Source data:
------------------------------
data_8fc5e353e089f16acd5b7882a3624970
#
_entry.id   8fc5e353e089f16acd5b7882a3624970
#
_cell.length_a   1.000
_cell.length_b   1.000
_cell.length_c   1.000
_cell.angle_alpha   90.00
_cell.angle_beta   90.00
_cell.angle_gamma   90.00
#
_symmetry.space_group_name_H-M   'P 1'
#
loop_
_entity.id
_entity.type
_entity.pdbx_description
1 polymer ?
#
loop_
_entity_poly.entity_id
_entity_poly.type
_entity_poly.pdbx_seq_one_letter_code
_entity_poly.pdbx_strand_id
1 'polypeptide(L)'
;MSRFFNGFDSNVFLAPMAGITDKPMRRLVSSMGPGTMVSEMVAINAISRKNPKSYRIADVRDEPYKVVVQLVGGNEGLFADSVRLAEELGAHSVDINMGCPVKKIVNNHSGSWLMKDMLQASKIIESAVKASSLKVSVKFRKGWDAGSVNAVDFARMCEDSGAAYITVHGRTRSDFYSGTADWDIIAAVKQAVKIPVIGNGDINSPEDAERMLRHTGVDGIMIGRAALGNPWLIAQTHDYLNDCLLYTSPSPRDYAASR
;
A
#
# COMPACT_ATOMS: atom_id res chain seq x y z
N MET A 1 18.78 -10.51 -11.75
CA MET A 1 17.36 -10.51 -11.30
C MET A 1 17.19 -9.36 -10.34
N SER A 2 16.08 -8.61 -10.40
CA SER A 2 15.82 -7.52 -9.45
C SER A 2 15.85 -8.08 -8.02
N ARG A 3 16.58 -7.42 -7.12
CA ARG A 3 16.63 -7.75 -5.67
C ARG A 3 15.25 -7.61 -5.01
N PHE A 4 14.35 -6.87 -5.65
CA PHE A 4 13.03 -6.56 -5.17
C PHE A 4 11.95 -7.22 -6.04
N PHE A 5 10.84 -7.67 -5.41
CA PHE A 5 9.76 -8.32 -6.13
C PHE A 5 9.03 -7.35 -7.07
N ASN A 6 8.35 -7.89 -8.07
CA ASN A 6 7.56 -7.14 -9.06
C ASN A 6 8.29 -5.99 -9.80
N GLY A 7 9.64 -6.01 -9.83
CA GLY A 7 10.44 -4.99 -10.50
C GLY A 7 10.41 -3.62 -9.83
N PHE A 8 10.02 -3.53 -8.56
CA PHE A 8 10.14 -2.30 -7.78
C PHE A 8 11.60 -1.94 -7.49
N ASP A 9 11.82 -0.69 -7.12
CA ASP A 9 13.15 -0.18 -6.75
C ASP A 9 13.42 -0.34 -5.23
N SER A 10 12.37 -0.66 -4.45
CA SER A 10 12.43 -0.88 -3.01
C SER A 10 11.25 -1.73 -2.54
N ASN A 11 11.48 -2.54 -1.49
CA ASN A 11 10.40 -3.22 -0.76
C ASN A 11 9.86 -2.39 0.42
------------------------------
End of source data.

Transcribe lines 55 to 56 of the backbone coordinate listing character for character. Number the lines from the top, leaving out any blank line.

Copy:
N ASP A 9 11.82 -0.69 -7.12
CA ASP A 9 13.15 -0.18 -6.75